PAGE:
Corbyn and McDonnell are only where they are because they tell the truth as they see it. They cannot win the argument by telling lies. How can they repeal a ludicrous charter if they have agreed with the premise, even if it for political expediency?

    Tell the truth or lose.

  15. Neil,

    If the electorate was convinced that large state owned enterprises, for example, would singularly fight for their survival in the white heat of competition (in contrast to the mid 1960’s torpor) it might actually be game over; or are you working on a completely different set of economic values than we have experienced since the industrial revolution?

  16. “There is no reason to pay government money to bond holders – particularly as over 50% of them are foreigners.”

    I disagree.

    If the UK runs a current account deficit. Bonds give the holders of these £s an option to invest in. It also gives the likes of pension funds a safe interest earning asset to hold.

    But I think you have fallen into your debt is bad trap again. Interest on Govt debt is created by a JE for a monetary sovereign Govt like the UK. This irrelevant interest expense journal is essential interest revenue for the holders of this debt. UK Govt interest payments make us all wealthier. Why throw it away chasing the balanced budget, debt is bad, dangerous nonsense.

  17. “Tell the truth or lose”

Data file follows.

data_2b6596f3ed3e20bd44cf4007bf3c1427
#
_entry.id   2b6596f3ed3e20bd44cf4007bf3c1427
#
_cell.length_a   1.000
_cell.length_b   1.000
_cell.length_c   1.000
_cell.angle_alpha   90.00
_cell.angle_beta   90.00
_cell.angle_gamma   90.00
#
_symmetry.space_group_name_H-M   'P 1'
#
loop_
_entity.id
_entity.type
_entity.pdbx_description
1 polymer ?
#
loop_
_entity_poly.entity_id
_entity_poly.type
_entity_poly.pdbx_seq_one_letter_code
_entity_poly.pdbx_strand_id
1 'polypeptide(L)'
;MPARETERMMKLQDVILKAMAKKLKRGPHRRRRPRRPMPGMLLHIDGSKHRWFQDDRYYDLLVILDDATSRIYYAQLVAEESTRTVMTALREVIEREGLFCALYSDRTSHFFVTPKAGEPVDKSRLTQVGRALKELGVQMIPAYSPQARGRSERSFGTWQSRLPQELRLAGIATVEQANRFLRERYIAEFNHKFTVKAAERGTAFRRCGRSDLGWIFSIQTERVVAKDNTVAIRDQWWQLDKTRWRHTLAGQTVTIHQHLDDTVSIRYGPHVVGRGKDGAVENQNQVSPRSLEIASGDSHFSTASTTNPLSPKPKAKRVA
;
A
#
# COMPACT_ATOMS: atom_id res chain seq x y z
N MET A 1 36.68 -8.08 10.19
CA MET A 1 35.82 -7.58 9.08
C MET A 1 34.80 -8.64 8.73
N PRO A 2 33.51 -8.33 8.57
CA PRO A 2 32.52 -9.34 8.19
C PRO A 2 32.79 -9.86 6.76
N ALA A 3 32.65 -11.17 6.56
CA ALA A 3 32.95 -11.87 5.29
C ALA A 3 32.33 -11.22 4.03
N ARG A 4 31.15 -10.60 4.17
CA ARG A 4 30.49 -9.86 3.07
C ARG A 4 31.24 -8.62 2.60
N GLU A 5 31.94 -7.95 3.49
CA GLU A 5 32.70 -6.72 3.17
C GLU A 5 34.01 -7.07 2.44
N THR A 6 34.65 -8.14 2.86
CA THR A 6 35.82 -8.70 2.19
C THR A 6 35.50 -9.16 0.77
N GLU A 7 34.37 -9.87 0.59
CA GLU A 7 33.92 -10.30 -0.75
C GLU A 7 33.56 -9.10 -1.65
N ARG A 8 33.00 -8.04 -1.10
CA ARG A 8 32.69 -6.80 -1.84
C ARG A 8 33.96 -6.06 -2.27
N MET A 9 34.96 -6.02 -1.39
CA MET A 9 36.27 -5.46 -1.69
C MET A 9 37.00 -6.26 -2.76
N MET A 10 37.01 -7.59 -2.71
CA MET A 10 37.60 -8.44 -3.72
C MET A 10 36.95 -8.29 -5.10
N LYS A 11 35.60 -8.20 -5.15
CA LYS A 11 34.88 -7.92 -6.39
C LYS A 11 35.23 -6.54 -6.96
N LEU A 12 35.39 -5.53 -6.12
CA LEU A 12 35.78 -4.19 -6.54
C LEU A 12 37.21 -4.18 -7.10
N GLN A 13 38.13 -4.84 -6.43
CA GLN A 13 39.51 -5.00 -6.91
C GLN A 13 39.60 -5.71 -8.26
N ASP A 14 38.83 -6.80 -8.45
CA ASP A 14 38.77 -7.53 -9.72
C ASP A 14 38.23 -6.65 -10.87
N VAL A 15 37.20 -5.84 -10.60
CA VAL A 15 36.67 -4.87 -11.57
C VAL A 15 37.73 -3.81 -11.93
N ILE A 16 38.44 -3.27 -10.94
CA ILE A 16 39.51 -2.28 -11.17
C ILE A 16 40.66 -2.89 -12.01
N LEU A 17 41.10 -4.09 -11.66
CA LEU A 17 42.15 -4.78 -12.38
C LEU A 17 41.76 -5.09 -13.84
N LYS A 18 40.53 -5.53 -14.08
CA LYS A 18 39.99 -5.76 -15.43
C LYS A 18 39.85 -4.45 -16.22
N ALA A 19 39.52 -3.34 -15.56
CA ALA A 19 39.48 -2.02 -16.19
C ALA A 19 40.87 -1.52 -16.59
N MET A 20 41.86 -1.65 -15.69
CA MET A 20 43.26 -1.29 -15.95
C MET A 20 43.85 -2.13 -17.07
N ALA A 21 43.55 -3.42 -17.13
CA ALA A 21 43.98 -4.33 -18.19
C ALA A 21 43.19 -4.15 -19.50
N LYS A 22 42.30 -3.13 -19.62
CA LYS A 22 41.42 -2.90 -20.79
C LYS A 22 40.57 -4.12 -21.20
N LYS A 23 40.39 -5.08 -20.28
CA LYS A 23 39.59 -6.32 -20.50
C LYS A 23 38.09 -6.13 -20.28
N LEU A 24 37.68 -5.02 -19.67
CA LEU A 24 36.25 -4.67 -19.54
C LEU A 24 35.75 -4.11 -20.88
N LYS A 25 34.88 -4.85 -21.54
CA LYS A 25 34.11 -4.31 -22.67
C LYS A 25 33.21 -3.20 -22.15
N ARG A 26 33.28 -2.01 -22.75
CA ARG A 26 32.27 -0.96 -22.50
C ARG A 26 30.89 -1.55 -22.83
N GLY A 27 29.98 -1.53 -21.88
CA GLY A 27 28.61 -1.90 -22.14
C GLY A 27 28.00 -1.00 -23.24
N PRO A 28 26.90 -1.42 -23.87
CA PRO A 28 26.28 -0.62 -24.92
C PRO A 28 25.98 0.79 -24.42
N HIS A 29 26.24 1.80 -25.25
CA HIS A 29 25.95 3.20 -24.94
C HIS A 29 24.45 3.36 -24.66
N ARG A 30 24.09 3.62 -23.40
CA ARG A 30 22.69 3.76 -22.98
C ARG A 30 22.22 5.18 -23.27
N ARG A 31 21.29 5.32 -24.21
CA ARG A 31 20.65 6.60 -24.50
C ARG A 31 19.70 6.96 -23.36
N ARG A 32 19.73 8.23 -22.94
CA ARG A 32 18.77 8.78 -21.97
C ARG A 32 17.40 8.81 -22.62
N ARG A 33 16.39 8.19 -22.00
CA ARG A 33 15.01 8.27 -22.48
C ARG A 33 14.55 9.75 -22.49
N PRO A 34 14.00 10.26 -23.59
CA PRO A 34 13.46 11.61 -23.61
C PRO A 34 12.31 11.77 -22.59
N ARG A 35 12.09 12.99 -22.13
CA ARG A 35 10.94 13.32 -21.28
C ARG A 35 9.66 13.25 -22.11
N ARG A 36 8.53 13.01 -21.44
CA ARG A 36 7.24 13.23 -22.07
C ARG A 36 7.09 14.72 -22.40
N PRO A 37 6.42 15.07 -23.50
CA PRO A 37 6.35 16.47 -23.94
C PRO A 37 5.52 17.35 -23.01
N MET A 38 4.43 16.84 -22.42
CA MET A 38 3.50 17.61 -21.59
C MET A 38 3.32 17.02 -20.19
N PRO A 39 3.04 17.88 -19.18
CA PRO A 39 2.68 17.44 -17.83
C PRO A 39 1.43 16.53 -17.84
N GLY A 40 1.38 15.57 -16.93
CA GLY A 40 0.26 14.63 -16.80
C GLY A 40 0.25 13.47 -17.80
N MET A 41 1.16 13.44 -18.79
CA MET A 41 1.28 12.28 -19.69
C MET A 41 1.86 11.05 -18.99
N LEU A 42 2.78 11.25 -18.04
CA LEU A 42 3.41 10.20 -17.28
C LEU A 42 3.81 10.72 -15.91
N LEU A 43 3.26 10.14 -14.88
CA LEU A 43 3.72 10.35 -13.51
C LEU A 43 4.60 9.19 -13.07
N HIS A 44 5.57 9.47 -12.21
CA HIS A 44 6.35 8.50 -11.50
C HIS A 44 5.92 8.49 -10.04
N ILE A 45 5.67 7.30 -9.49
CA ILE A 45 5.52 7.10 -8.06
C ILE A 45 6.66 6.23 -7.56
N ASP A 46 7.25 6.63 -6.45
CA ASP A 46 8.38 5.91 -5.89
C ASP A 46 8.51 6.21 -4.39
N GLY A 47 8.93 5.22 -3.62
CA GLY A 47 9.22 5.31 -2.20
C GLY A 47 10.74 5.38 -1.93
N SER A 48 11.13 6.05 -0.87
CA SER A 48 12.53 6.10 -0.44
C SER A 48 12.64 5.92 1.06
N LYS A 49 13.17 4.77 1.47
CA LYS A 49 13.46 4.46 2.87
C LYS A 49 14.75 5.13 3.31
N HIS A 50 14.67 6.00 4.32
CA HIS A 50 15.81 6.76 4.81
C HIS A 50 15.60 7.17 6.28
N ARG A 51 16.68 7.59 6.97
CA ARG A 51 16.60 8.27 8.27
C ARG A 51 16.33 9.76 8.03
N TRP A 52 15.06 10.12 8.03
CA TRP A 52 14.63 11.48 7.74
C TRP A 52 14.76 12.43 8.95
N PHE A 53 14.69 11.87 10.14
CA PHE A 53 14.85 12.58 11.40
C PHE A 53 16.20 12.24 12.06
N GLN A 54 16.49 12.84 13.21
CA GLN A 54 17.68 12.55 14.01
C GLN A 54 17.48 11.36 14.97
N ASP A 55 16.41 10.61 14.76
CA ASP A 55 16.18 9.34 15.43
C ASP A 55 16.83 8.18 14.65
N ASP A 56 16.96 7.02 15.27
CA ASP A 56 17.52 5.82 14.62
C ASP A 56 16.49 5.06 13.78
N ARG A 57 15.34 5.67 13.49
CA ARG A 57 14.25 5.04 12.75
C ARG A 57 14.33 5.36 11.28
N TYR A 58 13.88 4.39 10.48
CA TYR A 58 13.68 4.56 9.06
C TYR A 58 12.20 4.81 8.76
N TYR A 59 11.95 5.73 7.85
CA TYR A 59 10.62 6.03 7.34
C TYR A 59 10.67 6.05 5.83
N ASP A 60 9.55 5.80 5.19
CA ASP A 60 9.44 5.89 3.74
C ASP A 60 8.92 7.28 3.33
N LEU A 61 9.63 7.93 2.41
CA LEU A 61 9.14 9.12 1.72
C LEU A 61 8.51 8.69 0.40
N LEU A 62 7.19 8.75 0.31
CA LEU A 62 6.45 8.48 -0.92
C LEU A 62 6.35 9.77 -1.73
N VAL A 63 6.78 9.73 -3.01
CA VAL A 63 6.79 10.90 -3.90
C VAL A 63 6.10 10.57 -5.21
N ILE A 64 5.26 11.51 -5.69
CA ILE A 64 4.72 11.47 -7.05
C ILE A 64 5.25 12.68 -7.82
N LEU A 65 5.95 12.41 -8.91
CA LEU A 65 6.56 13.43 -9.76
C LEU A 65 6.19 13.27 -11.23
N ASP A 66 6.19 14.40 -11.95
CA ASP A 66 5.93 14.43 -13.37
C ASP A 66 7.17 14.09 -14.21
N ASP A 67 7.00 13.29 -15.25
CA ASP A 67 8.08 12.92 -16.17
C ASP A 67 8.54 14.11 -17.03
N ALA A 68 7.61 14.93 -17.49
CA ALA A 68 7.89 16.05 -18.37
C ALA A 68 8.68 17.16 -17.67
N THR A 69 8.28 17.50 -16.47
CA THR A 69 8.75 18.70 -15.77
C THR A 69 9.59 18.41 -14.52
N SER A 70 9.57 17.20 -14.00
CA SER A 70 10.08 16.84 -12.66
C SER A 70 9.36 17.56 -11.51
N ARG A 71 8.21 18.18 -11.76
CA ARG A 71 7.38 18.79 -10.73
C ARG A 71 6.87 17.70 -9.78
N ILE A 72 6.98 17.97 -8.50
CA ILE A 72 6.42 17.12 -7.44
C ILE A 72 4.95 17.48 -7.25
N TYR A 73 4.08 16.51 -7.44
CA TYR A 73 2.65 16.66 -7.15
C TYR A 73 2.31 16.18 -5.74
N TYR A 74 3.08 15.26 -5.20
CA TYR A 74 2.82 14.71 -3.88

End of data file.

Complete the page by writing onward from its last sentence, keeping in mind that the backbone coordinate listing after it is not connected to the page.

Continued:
Devils advocate here but….

    Is he saying ‘I’m not a deficit denier’ not telling the truth ?
    Or is he saying ‘Give me something I can work with ? Who have you guys convinced so far ? Do better. Why should I risk what has been gained on the strength of what you think you know ? Stop telling me what not to say and convince me’

  18. @ Andy,

    I would argue the accusation of “deficit-denier” has to be met head on. I’d be saying something like:

    “WTF is a ‘deficit denier’ anyway? Is anyone denying the UK and US governments spend more back into their economies than they receive in taxation revenue? No-one is. Also no-one is denying that at times when the government is in surplus then everyone else is in deficit. Someone has always to be in deficit. What is there to deny?

    We try to be deficit comprehenders. We try to understand and explain why a sovereign government like the UK can be in deficit for an extended period of time and why the bailiffs aren’t knocking on the door demanding an immediate repayment of all loans.” etc etc

  19. I think the charge of lying is absurd.The fact that chartalism seems so convincing to me
    does not make it so for everyone.EVen RJ here does not see debt in the context of vertical
    transactions as fundamentally different from debt amongst horizontal transactions .IOU’s are